Britain will breed crops that don't need much water for food security, says George Eustice

·3 min read
Britain crops food security - DANIEL LEAL
Britain crops food security - DANIEL LEAL

Britain will breed crops that can grow with minimal water to ensure food security, the Environment Secretary has said.

Surging energy prices have led to increased costs for farmers across the country, meaning novel solutions are required to maintain food production, according to George Eustice.

This includes using gene-editing technology to create crops that can cope with changes to the climate such as less rainfall.

Writing in The Telegraph, he said: “Global gas prices have led to increased input costs for farmers across the UK and indeed the wider world, particularly for manufactured fertilisers, livestock feed, energy and fuel.

“We need to look at the full range of solutions that are available to us, and we must work alongside our world-leading agricultural research institutes to do so.”

He cited cutting edge research on climate resilient crops, vertical farming, grassland management, as well as genetic technologies.

George Eustice, the Environment Secretary, will on Monday deliver a speech on food security at the James Hutton Institute in Scotland - Finnbarr Webster
George Eustice, the Environment Secretary, will on Monday deliver a speech on food security at the James Hutton Institute in Scotland - Finnbarr Webster

“Through these technologies, we will have the power to develop crops that are more resistant to pests and diseases, less reliant on fertilisers and pesticides – which will cut costs to farmers – and more resilient to climate change,” he said.

“With water scarcity likely to become an increasing issue around the world, the ability to develop plants that cope better with water stress will be vital for global food security.”

Government officials are planning to speed up the production of gene-edited crops to help guarantee British food supplies in the wake of the conflict in Ukraine.

Russian blockades are preventing the export of key goods such as wheat from the country, leading to rising food prices and shortages globally.

Amid concern over the UK’s food self-sufficiency, the Government has introduced a Bill which will allow farms to grow more crops by planting variants that have been edited to be more resistant to disease or need less water or fertiliser.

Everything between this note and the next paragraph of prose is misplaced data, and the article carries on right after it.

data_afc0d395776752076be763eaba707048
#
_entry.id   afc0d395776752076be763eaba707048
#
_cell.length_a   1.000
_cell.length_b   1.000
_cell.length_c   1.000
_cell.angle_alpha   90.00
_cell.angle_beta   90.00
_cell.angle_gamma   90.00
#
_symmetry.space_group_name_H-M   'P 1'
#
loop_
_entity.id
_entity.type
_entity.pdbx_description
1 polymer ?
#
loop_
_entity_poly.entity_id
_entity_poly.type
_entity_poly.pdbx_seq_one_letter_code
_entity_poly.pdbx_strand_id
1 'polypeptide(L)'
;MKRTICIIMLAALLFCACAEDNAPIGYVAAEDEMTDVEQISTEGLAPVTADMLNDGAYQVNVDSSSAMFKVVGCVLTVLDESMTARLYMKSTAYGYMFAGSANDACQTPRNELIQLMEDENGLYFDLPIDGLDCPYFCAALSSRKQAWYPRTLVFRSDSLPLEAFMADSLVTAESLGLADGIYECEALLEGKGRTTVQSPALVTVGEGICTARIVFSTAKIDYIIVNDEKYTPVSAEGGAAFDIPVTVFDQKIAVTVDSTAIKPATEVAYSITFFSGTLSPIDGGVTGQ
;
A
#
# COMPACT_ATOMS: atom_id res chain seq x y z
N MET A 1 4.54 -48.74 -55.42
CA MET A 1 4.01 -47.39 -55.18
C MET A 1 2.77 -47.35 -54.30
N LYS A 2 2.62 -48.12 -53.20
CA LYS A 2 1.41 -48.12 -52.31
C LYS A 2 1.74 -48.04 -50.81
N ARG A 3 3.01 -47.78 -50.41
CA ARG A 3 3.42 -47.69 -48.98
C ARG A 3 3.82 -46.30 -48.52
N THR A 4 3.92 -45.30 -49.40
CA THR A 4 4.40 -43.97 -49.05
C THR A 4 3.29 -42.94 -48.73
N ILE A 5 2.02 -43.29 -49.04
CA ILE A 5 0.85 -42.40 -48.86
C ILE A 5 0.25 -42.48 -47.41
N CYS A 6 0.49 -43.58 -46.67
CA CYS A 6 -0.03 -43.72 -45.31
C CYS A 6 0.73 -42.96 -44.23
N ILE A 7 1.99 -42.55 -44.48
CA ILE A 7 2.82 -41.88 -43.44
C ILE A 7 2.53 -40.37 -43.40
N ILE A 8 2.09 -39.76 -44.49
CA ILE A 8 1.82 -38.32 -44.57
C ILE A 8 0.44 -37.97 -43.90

Although plans for the Bill have been in place since Brexit, a government source said it had taken on added importance in the wake of Ukraine.

On Monday, Mr Eustice will deliver a speech on food security at the James Hutton Institute in Scotland to delegates of the UK Agricultural Partnership which includes farmers, businesses, researchers and policy makers.

Although agricultural policy is a devolved matter, the summit is aimed at sharing best practices and discussing the ways in which farmers can collaborate on addressing food security.

Gene-edited foods could be in supermarkets next year

Mr Eustice has previously discussed the benefits of using gene-editing technology to improve the resilience of the UK’s crops.

He promoted the ability to “harness the genetic resources that mother nature has provided to tackle the challenges of our age”, such as genes that enable plants to synthesise natural hormones that deter certain insect pests and genes that enable plants to cope better with water stress.

The Genetic Technology (Precision Breeding) Bill has been presented to Parliament and it is hoped that it will be made law later this year with the first gene-edited foods on supermarket shelves by next year.

The Bill was outlined in the Queen’s Speech and is designed to “remove unnecessary barriers inherited from the EU” as well as boosting food production in the UK.

The use of the technology was initially scuppered by a 2018 ruling from the European Court of Justice that determined it should be regulated in the same way as genetic modification (GM).